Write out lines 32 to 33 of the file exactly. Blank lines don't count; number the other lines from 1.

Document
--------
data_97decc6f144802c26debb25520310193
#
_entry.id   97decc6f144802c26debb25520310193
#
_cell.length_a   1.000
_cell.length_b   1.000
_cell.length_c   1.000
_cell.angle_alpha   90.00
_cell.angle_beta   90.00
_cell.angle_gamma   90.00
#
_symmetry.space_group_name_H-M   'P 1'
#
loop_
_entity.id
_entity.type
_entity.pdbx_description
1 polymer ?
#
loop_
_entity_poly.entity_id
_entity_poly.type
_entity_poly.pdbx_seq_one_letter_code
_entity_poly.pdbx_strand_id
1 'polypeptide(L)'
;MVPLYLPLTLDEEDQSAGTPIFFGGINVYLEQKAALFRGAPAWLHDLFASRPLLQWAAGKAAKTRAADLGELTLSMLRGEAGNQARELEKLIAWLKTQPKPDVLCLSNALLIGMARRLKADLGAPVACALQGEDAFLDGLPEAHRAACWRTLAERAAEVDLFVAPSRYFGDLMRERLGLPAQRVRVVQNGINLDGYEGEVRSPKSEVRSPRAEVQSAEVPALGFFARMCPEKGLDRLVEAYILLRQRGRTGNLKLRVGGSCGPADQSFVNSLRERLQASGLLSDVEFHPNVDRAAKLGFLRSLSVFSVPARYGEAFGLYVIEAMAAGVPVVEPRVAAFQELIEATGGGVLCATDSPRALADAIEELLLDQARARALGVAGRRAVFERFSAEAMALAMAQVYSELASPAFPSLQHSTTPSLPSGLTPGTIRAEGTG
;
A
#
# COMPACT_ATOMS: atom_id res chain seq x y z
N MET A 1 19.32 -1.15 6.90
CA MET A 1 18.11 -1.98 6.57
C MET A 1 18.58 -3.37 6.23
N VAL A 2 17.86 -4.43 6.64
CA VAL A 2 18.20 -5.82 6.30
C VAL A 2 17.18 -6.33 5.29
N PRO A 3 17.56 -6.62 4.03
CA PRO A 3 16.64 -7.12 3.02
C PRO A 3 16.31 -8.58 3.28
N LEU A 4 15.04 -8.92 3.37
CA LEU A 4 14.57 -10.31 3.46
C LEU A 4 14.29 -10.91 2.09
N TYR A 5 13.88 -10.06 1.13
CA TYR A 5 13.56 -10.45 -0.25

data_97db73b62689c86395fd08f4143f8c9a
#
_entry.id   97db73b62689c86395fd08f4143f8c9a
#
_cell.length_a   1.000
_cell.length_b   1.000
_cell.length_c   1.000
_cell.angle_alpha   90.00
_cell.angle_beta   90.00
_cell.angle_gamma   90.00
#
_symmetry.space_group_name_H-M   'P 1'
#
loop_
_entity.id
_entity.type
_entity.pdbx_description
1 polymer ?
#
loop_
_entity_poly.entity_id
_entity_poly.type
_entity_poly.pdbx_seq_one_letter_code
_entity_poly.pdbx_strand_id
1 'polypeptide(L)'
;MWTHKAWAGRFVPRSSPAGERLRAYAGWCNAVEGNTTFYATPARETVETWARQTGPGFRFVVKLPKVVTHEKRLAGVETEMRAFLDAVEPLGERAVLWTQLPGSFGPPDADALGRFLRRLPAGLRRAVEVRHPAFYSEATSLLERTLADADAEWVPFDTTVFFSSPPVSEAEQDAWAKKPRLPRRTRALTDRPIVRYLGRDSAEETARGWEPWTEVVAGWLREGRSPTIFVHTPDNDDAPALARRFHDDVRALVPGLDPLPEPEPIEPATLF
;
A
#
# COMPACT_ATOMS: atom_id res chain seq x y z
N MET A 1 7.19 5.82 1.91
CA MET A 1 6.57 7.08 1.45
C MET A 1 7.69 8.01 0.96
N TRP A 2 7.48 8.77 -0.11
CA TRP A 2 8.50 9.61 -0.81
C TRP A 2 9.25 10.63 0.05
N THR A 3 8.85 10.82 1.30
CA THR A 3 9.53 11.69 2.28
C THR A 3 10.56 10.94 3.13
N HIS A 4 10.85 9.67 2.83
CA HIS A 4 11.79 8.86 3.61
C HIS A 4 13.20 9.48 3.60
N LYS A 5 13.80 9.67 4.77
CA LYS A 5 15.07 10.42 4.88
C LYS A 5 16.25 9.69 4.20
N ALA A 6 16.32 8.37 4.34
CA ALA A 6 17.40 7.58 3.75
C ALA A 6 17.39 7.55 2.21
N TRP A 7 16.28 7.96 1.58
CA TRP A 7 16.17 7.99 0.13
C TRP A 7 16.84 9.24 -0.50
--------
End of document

CA MET A 1 18.11 -1.98 6.57
C MET A 1 18.58 -3.37 6.23